Before I join the herd and buy the DeWalt planer

tvrgeek

Scott
User
I have an old Delta lunchbox, modified for better collection and less snipe, but I was planning on going for the bigger DeWalt 13 just like it looks half the world has done. I also have a Ridgid 6 inch jointer. Big and heavy, lots of iron, but only 6 inch. Both I roll out of the way as I have limited space.

I was wondering if there is wisdom to the medium weight combo machines like the Rikon, or a little bigger like the Jet. A Felder is out of the question. The Rikon looks decidedly lighter weight than my 6 inch jointer.

Just saw this video. Gad, does the Dewalt pull a lot of power. Has anyone had any issue with it tripping a 20A breaker?

Kind of makes me think I should get the next size up on 220.
 

Rjgooden

Big Ron
User
If I really use my 735 for a lot of hardwood it will start tripping the breaker until I let it cool down for awhile. I have had two of these planners and they both did it.
 

Canuck

Wayne
Corporate Member
Have had mine for 10+ years and never tripped the breaker on a 20A circuit. (BTW I also have the Rigid 6” jointer and not an ounce of trouble)

Wayne
 

Oka

Casey
Corporate Member
Start loads and workloads can exceed 25-30 amps on any benchtop planers. Always make sure the wire from the panel to the outlet is 12 ga and you are on a 20 amp circuit. I have an old Rigid I replaced with the 735. It is much better than Rigid. Though the Rigid is 20 years old, the tech back then was clunkier and the 735 is just easier to use and I get less snipe. The one thing that is pretty notable is the discharge air pressure is great enough that you can attach a trash bag on the dust port, put a hole on the other other side of the bag and it will discharge the chips without effort. The Rigid never had that kind of head pressure
 

tvrgeek

Scott
User
Casey,
Not talking start up surge. Watch the video I linked. He was running 10 inch wide oak, 1/16 cut. Now I don't usually actually cut that deep, but I have the old Delta lunchbox. To me something must be wrong as the 735 seems to be the de-facto planer until one puts in a 20 inch production monster. If it was really pulling 32A, a lot of folks would be having trouble. Or is he not reading the instructions and should be feeding on low speed? Does low speed slow the feed or both head and feed?

Yea, I wired my shop with 12 ga, 20A for 110. 10ga on 220.
 

junquecol

Bruce
User
The 6" jointer shouldn't be any problem, as long as it has a rabbeting ledge. With the proper shim and a shop made Euro style guard, you can face joint 9-10 boards. How many boards wider than 10" have you bought? I'm currently toying with the idea of adding folding tables to both ends to allow for longer boards on my 6" grizzly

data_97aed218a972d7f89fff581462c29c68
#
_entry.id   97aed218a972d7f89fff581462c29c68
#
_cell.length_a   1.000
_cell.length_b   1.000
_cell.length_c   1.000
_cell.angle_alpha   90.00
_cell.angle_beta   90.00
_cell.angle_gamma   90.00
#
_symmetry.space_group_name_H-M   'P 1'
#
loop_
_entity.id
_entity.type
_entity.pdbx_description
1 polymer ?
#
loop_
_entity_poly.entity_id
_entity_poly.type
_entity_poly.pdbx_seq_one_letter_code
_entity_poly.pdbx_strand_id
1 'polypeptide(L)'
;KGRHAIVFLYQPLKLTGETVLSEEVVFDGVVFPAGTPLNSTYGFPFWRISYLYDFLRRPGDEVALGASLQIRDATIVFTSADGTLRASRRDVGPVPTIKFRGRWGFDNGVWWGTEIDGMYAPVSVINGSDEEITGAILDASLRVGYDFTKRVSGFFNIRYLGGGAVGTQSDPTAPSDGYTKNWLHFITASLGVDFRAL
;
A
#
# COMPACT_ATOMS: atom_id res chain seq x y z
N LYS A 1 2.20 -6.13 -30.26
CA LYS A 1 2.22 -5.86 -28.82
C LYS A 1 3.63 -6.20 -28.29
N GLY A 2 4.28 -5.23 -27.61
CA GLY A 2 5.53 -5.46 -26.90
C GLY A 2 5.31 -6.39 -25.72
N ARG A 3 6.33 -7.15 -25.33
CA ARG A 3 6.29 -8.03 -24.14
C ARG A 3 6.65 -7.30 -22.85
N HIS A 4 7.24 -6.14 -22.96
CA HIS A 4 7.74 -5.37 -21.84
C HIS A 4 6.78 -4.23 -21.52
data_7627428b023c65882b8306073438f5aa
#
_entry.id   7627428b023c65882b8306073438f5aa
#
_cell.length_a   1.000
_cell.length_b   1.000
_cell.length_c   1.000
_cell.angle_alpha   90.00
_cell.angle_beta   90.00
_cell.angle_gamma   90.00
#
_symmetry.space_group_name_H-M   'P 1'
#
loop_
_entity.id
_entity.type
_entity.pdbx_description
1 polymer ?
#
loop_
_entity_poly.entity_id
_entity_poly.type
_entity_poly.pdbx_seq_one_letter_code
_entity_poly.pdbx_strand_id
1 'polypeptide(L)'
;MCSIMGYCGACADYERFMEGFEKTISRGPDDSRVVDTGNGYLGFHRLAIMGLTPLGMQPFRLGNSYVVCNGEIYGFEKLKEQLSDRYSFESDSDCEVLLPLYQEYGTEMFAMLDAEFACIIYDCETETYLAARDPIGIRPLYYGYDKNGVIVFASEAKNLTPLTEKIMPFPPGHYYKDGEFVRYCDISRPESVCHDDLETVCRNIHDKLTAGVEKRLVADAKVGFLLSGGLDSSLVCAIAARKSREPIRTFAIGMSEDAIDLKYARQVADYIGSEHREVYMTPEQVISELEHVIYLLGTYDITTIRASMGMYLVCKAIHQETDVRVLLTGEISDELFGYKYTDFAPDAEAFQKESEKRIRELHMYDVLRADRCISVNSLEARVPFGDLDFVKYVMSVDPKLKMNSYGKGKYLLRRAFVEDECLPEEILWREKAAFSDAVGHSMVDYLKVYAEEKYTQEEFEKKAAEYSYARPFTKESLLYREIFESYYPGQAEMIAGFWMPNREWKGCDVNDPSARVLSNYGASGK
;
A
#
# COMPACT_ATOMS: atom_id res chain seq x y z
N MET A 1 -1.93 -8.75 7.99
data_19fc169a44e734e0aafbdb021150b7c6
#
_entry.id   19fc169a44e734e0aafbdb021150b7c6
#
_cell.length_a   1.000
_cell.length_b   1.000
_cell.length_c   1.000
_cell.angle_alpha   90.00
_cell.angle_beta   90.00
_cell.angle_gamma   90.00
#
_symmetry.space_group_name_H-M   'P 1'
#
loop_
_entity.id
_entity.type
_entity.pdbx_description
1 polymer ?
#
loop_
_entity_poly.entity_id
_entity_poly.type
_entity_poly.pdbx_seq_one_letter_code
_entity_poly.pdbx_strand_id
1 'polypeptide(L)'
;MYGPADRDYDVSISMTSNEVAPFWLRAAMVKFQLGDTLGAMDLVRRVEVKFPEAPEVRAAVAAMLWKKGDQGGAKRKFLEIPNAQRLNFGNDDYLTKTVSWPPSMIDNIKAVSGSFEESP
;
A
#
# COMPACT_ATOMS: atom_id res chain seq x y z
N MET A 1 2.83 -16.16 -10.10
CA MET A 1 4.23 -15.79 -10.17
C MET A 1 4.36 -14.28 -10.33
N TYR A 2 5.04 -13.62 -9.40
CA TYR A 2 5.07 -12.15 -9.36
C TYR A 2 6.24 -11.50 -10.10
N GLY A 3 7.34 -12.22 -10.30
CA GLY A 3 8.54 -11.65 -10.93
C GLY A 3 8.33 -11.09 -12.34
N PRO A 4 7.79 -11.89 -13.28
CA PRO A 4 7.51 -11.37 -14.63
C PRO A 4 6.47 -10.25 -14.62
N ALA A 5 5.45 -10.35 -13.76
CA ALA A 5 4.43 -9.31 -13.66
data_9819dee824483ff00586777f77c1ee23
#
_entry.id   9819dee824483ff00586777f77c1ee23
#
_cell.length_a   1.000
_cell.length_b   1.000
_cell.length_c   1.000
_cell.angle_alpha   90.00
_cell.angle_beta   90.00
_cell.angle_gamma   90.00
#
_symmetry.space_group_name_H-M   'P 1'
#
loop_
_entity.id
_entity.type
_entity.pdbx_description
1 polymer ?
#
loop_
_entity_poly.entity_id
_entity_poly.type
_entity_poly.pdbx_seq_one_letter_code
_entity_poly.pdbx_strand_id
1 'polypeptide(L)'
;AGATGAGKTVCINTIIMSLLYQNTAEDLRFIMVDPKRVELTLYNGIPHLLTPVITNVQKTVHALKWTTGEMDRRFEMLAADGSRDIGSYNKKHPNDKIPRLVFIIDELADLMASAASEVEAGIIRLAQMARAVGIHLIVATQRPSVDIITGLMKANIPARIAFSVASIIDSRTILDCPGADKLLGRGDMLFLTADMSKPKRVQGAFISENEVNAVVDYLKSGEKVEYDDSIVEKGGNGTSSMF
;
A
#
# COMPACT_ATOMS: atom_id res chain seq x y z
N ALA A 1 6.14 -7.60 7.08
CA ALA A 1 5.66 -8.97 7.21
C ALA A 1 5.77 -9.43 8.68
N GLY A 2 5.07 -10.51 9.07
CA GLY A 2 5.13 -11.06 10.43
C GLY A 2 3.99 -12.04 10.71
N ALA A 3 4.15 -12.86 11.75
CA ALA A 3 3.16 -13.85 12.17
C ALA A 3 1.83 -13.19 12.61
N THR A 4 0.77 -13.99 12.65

Oka

Casey
Corporate Member
Understand, but the universal motors do not take bear load as well as an induction motor. They rely on high rpm to reach their optimum torque. So when they are bearing into something or being over worked the draw raises precipitously. If I remember correctly - OSR applies (over sixty rules to my memory) The universal motor relationship to the voltage is based on geometry rather than phase, and that difference contributes to the faster over amping on that kind of motor.
 

tvrgeek

Scott
User
Casey, Video as above is showing STEADY STATE current of 32A.
Found the spec:
A 20 amp breaker must trip at a sustained current of 27 amperes (135 percent) at less than one hour, and at 40 amperes (200 percent of wire rating) in less than 120 seconds. That is quite close to the NEMA chart below. Figure running a board is going to take 30 seconds or so.

That suggests it really could pull that much current. For it to be rated@ 15A, that seems as per the video, to be when not cutting wood, which I consider fraudulent.

It also suggests one should put in a 10 ga 30 A line. They should make it to be wired for 110 or 220! I am going to go test my Delta lunchbox.

TripCurve.jpg


PS: For those not familiar, thermal magnetic breakers fatigue with trips. 10 to 15 trips and they get a lot more sensitive. So if yours trips frequently, consider replacing the breaker.
 

Rwe2156

DrBob
Senior User
Sounds like you've unsold yourself, but I say don't be so quick to be a Lemming. Forget about the supposed power issue and let me tell you why I wouldn't buy one.

Yeah, it's a good planer, but not exactly cheap @ circa $600 . That helical head is another $400+. I hope I'm not offending anyone, but I can't understand why tie up almost a grand in a machine like this?

It is not a "benchtop planer". At 100# I consider it a stationary machine.